Then I am afraid you have been operating illegally for years. How did you acquire commercial public liability insurance without holding a PFAW/PfCO?
The BFMA insurance certs do not allow you to operate commercially and the CAA do not recognise BFMA certificates.

They simply mean you can 'fly' with a level of competency they do not legally allow you do undertake any sort of paid work.

In fact, the BFMA's own website states (under Q11) that a candidate must not fly any commercial operation unless permission has been granted by the CAA - In other words you must hold a PfCO.

I'm sorry but I have no idea what gave you the impression you could operate commercially under a BFMA cert.
 

The Editor

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BMFA 'B' did give you the ability to get sports/commercial insurance back in the days before PfAW - I used a company called Perkins Slade for insurance (£5M or £10M, can't remember), they required BMFA B certificate (they did actually check) and a copy/example of process document that you undertook before/after flights. The recommendation for Perkins Slade came from someone already doing chargeable work.

BMFA 'B' can also be used to skip parts of the current PfCO course which can save time/money (this information directly from a UK based CAA NQE training centre)

Adam
Correct - The BFMA does allow certain criteria to be covered in lieu of PfCO. However, it does not give you the permissions needed to undertake any kind of commercial activity whatsoever.
The CAA would need an approved ops manual lodged with them together with proof of applicable insurance cover compliant to EC785/2004 which Perkins Slade (Part of Howdens) cannot supply since they are a recreational/sports coverage provider.
You would also need to be undertaking site surveys and risk assessment before each commercial job and keeping a cumulative flight log which has to be submitted to the CAA showing the correct number of logged hours in the preceding 2 months prior to renewal.
I'm sorry, but I have been commercially operating UAS for many years now, am a beta tester for DJI as well as a long term moderator over on Inspire Pilots, and I am fully conversant with exactly what is required.
I'm not trying to be confrontational, perhaps you were/are unaware of the legalities/rules in place but can assure you you are not and have not been operating legally.
 
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X5snapper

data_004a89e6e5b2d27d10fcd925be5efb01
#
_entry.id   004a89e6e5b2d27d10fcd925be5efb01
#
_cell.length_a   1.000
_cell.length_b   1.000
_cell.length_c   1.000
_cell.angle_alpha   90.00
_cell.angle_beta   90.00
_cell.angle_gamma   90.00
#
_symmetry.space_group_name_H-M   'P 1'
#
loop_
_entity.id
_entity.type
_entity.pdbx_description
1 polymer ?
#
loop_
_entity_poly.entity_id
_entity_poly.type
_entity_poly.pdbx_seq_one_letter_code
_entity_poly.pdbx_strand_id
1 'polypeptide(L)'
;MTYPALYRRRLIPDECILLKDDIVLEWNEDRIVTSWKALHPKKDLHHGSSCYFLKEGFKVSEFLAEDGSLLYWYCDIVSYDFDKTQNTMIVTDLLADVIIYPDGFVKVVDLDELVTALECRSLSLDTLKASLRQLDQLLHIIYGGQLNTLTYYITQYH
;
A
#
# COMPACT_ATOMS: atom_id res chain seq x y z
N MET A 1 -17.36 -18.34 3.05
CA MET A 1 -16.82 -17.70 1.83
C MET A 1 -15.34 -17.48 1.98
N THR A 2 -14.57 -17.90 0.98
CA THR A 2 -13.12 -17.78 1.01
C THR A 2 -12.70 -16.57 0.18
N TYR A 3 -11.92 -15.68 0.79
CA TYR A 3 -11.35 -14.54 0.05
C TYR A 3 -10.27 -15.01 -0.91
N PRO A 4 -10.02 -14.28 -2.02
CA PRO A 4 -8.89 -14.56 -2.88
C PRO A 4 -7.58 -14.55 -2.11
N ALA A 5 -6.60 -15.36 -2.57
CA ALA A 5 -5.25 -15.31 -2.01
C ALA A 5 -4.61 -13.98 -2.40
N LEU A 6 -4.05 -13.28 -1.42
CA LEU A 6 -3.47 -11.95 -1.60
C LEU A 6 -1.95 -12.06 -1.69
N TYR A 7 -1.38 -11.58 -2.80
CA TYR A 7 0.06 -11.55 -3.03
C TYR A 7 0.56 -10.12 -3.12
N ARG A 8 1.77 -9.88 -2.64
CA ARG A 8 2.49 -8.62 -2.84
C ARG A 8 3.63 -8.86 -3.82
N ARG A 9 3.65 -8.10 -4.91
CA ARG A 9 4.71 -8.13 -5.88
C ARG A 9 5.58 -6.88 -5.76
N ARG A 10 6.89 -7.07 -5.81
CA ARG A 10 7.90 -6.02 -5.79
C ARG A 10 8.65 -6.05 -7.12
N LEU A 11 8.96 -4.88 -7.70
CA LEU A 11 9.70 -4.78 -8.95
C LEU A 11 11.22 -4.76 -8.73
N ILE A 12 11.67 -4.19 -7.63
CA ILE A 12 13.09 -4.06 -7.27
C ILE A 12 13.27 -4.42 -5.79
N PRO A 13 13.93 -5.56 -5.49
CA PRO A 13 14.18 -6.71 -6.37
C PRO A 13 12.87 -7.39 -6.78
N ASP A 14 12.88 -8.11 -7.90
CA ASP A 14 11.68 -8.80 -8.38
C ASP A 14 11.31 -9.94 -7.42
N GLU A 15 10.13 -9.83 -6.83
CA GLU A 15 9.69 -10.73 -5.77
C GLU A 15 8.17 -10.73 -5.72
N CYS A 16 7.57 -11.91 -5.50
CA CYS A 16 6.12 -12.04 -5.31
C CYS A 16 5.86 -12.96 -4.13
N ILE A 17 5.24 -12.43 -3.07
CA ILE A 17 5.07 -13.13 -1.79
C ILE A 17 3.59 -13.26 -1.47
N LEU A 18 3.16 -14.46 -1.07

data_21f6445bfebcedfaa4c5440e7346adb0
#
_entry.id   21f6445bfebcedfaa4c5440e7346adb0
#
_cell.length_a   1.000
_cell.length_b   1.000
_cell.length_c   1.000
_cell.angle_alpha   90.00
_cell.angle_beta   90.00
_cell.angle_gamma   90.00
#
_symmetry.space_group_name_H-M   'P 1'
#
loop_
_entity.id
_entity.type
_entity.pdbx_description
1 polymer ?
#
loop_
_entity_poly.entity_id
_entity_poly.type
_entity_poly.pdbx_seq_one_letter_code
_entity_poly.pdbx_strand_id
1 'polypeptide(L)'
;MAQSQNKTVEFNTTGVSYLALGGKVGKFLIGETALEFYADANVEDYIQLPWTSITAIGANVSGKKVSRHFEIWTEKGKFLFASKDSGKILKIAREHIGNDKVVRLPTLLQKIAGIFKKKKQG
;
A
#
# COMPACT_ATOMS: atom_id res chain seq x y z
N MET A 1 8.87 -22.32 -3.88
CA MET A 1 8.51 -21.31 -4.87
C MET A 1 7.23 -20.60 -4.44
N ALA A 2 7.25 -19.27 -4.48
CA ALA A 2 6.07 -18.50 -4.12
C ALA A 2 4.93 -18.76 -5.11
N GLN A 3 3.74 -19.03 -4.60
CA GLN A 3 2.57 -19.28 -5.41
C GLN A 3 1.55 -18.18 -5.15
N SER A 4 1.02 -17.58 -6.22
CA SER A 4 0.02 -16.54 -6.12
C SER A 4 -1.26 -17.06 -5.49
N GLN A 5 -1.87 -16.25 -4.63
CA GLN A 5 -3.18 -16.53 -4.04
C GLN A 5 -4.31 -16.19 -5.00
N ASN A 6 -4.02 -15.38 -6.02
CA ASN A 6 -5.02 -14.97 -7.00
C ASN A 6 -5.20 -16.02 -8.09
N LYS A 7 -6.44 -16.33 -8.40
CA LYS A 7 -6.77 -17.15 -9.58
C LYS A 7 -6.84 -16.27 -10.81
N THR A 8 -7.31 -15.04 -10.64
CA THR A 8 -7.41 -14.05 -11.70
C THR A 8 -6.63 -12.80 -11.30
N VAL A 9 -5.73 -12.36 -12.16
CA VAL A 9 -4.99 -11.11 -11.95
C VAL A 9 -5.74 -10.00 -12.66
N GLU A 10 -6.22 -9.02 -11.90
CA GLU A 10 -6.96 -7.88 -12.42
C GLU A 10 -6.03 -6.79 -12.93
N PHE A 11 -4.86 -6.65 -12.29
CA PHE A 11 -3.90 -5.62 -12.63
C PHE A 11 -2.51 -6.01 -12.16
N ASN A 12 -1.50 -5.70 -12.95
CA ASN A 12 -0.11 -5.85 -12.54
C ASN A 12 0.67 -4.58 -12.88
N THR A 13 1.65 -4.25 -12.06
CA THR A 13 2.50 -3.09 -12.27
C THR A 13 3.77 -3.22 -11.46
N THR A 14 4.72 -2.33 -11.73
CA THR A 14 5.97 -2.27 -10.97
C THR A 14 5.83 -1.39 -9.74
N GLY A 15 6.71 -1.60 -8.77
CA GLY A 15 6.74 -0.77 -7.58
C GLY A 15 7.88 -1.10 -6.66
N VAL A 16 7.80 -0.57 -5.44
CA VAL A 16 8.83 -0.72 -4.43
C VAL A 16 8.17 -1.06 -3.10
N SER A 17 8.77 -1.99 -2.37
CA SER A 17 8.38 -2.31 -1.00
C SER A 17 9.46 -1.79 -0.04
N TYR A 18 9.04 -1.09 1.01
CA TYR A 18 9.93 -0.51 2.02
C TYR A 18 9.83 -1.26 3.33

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As you mention, you share your county with “the Hereford Hooligans”. Perhaps they could lend you some of their covert gear, then you could fly anonymously.
 

Planeview

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So, I completed the PfCO course - very much tougher than I had presumed. You really need to pay attention on the course.

My advice to anyone considering PfCO training is to get your flying standards up as slick as you can - I've been flying since 1999 and flew quite poorly on my flight exam (especially in ATTI) but it was good enough on the day. Make sure you can fly in ATTI and can draw accurate patterns (8s, boxes, etc) and can handle the wind, landing in ATTI, flying nose-in,etc. Make sure you know all the features of your quad and the software/settings.

The 'ground school' part of the course is totally fascinating if you're interested in general aviation.
 

Planeview

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I think you have 90 days to complete the flight exam once you've passed the ground school theory part. I'll check and report back.
My course was 3 full days plus flight exam (about 1 hour simulated client role play and flight competency). There was evening reading and some homework to do.
 

AH-1G

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I think you have 90 days to complete the flight exam once you've passed the ground school theory part. I'll check and report back.
My course was 3 full days plus flight exam (about 1 hour simulated client role play and flight competency). There was evening reading and some homework to do.
I have a headache just thinking about it.